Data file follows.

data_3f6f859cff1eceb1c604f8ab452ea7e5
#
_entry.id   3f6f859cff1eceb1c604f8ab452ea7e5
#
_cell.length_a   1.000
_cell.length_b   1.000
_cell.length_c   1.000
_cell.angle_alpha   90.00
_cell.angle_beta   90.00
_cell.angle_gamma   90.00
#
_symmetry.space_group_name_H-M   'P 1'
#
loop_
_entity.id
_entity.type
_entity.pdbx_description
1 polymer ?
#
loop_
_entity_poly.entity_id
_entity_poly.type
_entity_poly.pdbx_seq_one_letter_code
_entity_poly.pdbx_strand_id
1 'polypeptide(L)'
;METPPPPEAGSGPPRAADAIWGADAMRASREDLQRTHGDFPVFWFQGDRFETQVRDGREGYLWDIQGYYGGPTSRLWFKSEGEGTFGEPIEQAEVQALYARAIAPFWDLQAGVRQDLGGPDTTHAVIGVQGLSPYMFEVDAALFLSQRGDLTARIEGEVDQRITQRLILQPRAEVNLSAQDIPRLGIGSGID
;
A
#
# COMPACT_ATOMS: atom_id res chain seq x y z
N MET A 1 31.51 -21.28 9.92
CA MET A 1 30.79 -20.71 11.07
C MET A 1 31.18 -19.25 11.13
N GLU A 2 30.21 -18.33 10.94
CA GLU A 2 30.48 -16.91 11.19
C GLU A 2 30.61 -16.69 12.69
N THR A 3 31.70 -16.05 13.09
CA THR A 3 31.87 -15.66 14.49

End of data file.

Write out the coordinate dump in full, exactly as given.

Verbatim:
data_3f6f859cff1eceb1c604f8ab452ea7e5
#
_entry.id   3f6f859cff1eceb1c604f8ab452ea7e5
#
_cell.length_a   1.000
_cell.length_b   1.000
_cell.length_c   1.000
_cell.angle_alpha   90.00
_cell.angle_beta   90.00
_cell.angle_gamma   90.00
#
_symmetry.space_group_name_H-M   'P 1'
#
loop_
_entity.id
_entity.type
_entity.pdbx_description
1 polymer ?
#
loop_
_entity_poly.entity_id
_entity_poly.type
_entity_poly.pdbx_seq_one_letter_code
_entity_poly.pdbx_strand_id
1 'polypeptide(L)'
;METPPPPEAGSGPPRAADAIWGADAMRASREDLQRTHGDFPVFWFQGDRFETQVRDGREGYLWDIQGYYGGPTSRLWFKSEGEGTFGEPIEQAEVQALYARAIAPFWDLQAGVRQDLGGPDTTHAVIGVQGLSPYMFEVDAALFLSQRGDLTARIEGEVDQRITQRLILQPRAEVNLSAQDIPRLGIGSGID
;
A
#
# COMPACT_ATOMS: atom_id res chain seq x y z
N MET A 1 31.51 -21.28 9.92
CA MET A 1 30.79 -20.71 11.07
C MET A 1 31.18 -19.25 11.13
N GLU A 2 30.21 -18.33 10.94
CA GLU A 2 30.48 -16.91 11.19
C GLU A 2 30.61 -16.69 12.69
N THR A 3 31.70 -16.05 13.09
CA THR A 3 31.87 -15.66 14.49